Program coordinator Rich Tunell wasn’t a farm kid or an agriculture professional. He was in communication and technology and discovered over time that what he liked best was helping people solve their problems. That interest was heightened even more through his work with a Stephen Ministry at his church. Helping became a passion, enough so that Tunnell abandoned his career and earned a master’s degree in counseling from the University of Wisconsin-Superior.
Now, as the program’s first coordinator, hired in March, Tunell has an even deeper appreciation for farmers and is busy getting the word out that he’s ready to do whatever it takes to help them through difficult times.
“I admire their resilience,” Tunell said. “They’re basing their livelihood on something they might not even see today. They don’t know what their crop is going to be like, they don’t know what the price is going to be when they sell it. It’s all based on future prospects, on faith. That’s a big thing I like. They tend to care for their neighbors. I like the idea that many farms have been passed down through generations. It’s heritage, it’s ingrained into who they are in their lives.”
Tunell said he grew up in a family that ran a seasonal restaurant in Superior, so understands family-oriented businesses and the financial challenges they face.
He also draws on his military experience, four years with the Air Force in Spain doing communications and computer work. He was within a month of returning stateside when President George H.W. Bush announced Operation Desert Shield.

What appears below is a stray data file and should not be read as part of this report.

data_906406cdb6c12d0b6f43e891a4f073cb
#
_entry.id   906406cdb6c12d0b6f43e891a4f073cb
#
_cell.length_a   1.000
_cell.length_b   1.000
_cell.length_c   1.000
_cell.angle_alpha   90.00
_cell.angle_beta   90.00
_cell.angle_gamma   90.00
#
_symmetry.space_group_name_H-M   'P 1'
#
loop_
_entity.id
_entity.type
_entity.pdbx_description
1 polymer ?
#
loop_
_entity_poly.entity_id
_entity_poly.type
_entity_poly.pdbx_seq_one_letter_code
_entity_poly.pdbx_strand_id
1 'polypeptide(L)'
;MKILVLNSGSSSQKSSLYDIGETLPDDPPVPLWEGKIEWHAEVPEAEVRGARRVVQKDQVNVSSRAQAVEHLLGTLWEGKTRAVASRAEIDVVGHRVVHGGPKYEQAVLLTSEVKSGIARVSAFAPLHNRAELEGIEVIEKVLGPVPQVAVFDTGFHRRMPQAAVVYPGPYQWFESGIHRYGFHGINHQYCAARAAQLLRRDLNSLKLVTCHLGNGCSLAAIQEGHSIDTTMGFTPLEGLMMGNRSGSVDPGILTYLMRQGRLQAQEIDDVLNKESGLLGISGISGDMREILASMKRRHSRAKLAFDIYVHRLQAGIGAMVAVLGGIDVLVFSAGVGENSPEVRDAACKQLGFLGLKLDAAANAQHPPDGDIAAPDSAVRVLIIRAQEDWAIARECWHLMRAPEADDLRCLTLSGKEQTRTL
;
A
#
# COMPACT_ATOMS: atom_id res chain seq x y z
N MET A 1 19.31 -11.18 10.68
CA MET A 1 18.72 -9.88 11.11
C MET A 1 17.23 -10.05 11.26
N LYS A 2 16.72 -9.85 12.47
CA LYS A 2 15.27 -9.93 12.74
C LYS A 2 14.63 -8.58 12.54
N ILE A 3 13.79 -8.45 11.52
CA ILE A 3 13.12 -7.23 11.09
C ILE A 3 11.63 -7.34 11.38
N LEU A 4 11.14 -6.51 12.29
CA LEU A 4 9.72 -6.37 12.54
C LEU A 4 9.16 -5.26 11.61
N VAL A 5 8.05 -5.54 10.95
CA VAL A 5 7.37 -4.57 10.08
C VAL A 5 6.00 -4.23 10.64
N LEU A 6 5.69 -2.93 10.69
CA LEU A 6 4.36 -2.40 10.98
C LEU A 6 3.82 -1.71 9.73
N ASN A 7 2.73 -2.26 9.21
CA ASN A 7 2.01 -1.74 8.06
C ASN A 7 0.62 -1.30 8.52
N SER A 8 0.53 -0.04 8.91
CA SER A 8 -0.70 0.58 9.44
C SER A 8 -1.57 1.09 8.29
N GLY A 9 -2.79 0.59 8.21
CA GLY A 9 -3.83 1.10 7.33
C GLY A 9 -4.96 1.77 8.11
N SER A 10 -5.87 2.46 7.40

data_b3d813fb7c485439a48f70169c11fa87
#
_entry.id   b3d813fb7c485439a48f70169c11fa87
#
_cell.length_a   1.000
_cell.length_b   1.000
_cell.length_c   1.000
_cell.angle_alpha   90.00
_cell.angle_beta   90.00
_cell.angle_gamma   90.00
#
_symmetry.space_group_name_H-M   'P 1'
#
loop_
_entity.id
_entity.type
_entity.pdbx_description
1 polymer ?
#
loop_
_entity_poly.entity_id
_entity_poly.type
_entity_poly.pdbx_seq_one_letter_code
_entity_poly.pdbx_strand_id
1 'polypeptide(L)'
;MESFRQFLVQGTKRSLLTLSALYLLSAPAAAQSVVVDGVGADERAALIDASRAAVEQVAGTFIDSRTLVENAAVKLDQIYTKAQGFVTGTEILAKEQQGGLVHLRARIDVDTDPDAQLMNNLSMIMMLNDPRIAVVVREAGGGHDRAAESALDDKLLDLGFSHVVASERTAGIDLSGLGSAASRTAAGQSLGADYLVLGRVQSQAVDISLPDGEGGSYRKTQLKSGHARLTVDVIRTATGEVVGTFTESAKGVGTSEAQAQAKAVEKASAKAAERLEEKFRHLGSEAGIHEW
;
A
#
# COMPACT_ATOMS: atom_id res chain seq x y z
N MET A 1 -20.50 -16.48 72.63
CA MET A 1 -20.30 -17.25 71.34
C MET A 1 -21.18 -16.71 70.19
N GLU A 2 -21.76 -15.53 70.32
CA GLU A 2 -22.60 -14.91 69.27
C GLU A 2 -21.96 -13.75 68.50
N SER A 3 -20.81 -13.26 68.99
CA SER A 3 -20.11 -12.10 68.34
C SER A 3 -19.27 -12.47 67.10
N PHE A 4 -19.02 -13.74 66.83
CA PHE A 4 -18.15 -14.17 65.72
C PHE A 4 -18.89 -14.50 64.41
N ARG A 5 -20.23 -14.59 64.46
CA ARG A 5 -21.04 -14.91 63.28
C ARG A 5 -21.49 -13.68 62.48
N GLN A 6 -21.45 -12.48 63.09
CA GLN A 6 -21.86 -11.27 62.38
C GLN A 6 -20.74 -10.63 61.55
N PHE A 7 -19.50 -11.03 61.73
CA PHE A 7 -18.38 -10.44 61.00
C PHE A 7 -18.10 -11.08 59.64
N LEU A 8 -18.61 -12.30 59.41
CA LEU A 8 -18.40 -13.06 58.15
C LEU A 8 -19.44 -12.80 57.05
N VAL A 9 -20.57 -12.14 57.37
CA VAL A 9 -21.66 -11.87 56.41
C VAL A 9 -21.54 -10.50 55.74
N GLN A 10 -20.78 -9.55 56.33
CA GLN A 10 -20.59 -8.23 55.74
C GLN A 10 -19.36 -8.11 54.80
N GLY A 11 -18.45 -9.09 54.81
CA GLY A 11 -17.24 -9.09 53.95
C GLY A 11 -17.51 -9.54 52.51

“That threw me for a loop,” he said. “Most of my stuff was already shipped back,;my wife was already here. Should I volunteer to stay, or do I just get out?”
Faced with a stressful dilemma, Tunell did what he hopes farmers will do – he turned to someone else for counsel.
“I talked to my commander about it,” Tunell said. “He didn’t see any problem with me getting out. Things were still up in the air as to what was going on, and that’s what he recommended to me.”
“You never know what to expect,” he added. “It looks like you have everything laid out and all of a sudden a curve ball comes. You have to be prepared to handle what comes.”
Tunell knows that the quality of resilience he admires in farmers can sometimes end up being a barrier to asking for help.
“A lot of times it’s hard for people in these positions to open up to each other and family,” he said. “They have to be the stoic one, they have to be the one in charge who holds things together. To get someone to break through that barrier is hard.”